Jump to content
The Political Lounge

Favorable or Unfavorable #14: Robert B Anderson


vcczar

Favorable or Unfavorable #14: Robert B Anderson  

14 members have voted

  1. 1. Did you read my first comment?

  2. 2. Favorable or Unfavorable #14: Robert B Anderson



Recommended Posts

Robert B. Anderson of TX was a former Democrat-turned-Republican who had the complete admiration of Eisenhower. He's one of a few examples of a politician that an incumbent president thought perfectly suited for the presidency but who was so obscure as to not get support from the rest of the party. FDR has his own Robert B Anderson in Harry Hopkins. Despite Eisenhower's support of Anderson, he never aimed for political office once JFK became president. Anderson would be imprisoned for bank fraud and etc in the 1980s, but that's not captured in his actions since it was over 20 years after he was a political figure. 

Here are his actions:

Anderson, Robert B 1956 Switches to GOP; had been Eisenhower's Sec of Navy as a Democrat and as a close advisor
Anderson, Robert B 1956 Was to be Eisenhower's VP for 2nd term, but Nixon turns down Sec of Def offer.
Anderson, Robert B 1957 Replaces resigning Humphrey at Sec of Treasury for Eisenhower
Anderson, Robert B 1960 Declines pressure from Eisenhower to challenge Nixon in GOP primary
Anderson, Robert B 1960 Recommended as VP on Nixon's ticket by Eisenhower, but declined
Link to comment
Share on other sites

13 minutes ago, vcczar said:

His actions are mostly intentions for Anderson than anything he did, specifically. I don't strongly disfavor his actions, I just don't see him doing anything to warrant favorability.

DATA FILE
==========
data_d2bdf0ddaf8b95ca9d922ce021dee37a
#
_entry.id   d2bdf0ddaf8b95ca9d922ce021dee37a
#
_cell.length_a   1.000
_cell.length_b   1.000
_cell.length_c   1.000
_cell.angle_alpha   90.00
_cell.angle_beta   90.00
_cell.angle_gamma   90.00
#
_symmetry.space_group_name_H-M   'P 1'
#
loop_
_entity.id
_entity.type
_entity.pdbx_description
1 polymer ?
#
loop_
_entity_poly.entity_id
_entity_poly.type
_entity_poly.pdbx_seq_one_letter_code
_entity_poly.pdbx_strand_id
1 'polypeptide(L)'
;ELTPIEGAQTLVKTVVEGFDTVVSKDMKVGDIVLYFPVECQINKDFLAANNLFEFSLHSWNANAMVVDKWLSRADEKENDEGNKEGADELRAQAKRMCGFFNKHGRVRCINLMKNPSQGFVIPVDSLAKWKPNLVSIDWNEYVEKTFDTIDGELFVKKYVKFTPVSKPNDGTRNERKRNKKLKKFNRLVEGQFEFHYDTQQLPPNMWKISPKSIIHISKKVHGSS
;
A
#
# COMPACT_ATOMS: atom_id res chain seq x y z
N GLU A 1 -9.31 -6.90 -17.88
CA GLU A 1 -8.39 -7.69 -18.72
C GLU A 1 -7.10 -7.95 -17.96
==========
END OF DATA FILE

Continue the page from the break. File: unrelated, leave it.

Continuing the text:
Yeah, and in that light, the party switch is kind of bizarre.  I mean, it does make sense, you're batting for one team, you might as well be formally on that team... but usually that's the move of someone with some... ambition... I don't know.  In the context of a career like this it comes off as more of a sign of mailability. 

Link to comment
Share on other sites

1 hour ago, OrangeP47 said:

Yeah, and in that light, the party switch is kind of bizarre.  I mean, it does make sense, you're batting for one team, you might as well be formally on that team... but usually that's the move of someone with some... ambition... I don't know.  In the context of a career like this it comes off as more of a sign of mailability. 

Yeah, it is curious. I think he may have done it from pressure from Eisenhower for the 1956 VP scheme. 

  • Agree 1
Link to comment
Share on other sites

Join the conversation

You can post now and register later. If you have an account, sign in now to post with your account.

Guest
Reply to this topic...

×   Pasted as rich text.   Paste as plain text instead

  Only 75 emoji are allowed.

×   Your link has been automatically embedded.   Display as a link instead

×   Your previous content has been restored.   Clear editor

×   You cannot paste images directly. Upload or insert images from URL.

×
×
  • Create New...